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How to Secure Your Business Data with a Cloud Security Assessment

Tony Caccavo, Esq. is a former educator, attorney, and the CEO of TeamPassword, a password management company. He believes cybersecurity tools and information should be made accessible, to better protect individuals, companies, and society at large.

April 3, 202410 min read


In recent years, many businesses have embraced using cloud services. The cloud offers numerous benefits, including greater scalability and accessibility; however, it also brings its own unique security challenges. 

Why? Well, cloud platforms operate differently from traditional data centers, meaning existing security tools won’t always cut it in a cloud environment. Plus, with less direct control over how things are set up, companies have less visibility and control in the cloud, often leaving them at the mercy of whatever security measures are provided by their cloud service providers.

Add to this that many companies operate a multi-cloud infrastructure. distributing sensitive data and critical applications across various cloud platforms, and things can start to get very messy. The complexity of managing multiple cloud environments introduces significant security threats and makes them even more vulnerable to cyber-attacks.

Conducting a cloud security risk assessment can help organizations understand their exposure to risk and take proactive steps to address potential issues.

[Table of Contents]

What Is a Cloud Security Assessment?

Think of a cloud security risk assessment as a health check for your company's cloud setup. 

You’re essentially evaluating the system's overall security position and looking for any risks or gaps in security coverage. This involves examining different aspects of security, such as data protection, access controls, and network security, to give a 360-degree view. 

The primary objective of a cloud security assessment is to uncover any vulnerabilities or potential areas where hackers could gain access to your network. If you’re operating in a cloud environment, this is more than just a housekeeping exercise; it’s a crucial step to ensure your system's safety.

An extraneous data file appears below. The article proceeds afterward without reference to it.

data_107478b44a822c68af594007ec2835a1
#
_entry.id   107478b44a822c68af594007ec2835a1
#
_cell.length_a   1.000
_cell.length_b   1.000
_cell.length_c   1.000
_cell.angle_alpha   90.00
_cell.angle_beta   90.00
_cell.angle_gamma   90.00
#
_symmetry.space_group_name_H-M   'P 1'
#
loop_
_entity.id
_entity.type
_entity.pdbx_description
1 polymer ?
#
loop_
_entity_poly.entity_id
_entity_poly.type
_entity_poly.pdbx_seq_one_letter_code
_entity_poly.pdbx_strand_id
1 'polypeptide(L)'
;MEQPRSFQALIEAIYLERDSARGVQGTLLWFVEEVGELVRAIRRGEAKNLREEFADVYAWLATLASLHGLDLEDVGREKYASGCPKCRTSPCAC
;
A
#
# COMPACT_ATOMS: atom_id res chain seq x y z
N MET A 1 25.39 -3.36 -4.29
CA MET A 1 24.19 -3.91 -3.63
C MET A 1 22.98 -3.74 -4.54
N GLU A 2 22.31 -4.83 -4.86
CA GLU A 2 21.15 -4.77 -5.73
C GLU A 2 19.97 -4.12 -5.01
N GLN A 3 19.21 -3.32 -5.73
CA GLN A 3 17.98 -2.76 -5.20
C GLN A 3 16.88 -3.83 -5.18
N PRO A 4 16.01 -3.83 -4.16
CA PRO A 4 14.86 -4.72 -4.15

Conducting these assessments can help you assess your overall security level, reduce risks, and implement better security measures to protect your cloud setup.

Free to use image sourced from Pexels


Why Do You Need a Cloud Security Assessment?

The shift to enterprise cloud computing is happening fast, and traditional security measures and practices can't always keep up. The sheer scale of the cloud can be overwhelming when it comes to keeping your network secure, with infrastructures spread across numerous platforms, accounts, and applications. 

Cracks and weak spots in your protection can easily appear and go unnoticed, yet even a tiny crack is all it takes for a cybercriminal to exploit your system.

Hackers can break into systems through flawed network settings, weak passwords, or compromised user credentials. Once inside, attackers can gather information to prepare for further malicious attacks, exploit overprivileged accounts to move around your network freely and find valuable assets, and ultimately wreak havoc on your business.

The Benefits of a Cloud Security Risk Assessment

Preventing Cloud Misconfigurations

Cloud misconfigurations are among the most common issues that allow attackers to gain entry. These misconfigurations occur when controls within the cloud environment are either set up incorrectly or not used as they should be.

For example: failing to enable logging, exposing ports to the Internet, or leaving default access settings in place. 

Correctly configuring these settings is essential for strong cloud security, and neglecting to do so is essentially like leaving the door wide open for hackers to walk in. However, the flexibility and scalability of the cloud often lead to frequent changes, increasing the likelihood of missed configurations or outdated settings. 

For instance, let's say your team buys a domain co.il for a new website. If they rush through setting it up without paying attention to things like DNS records and access controls, it could create openings for hackers. Just a few wrong settings could give hackers access to your whole cloud network.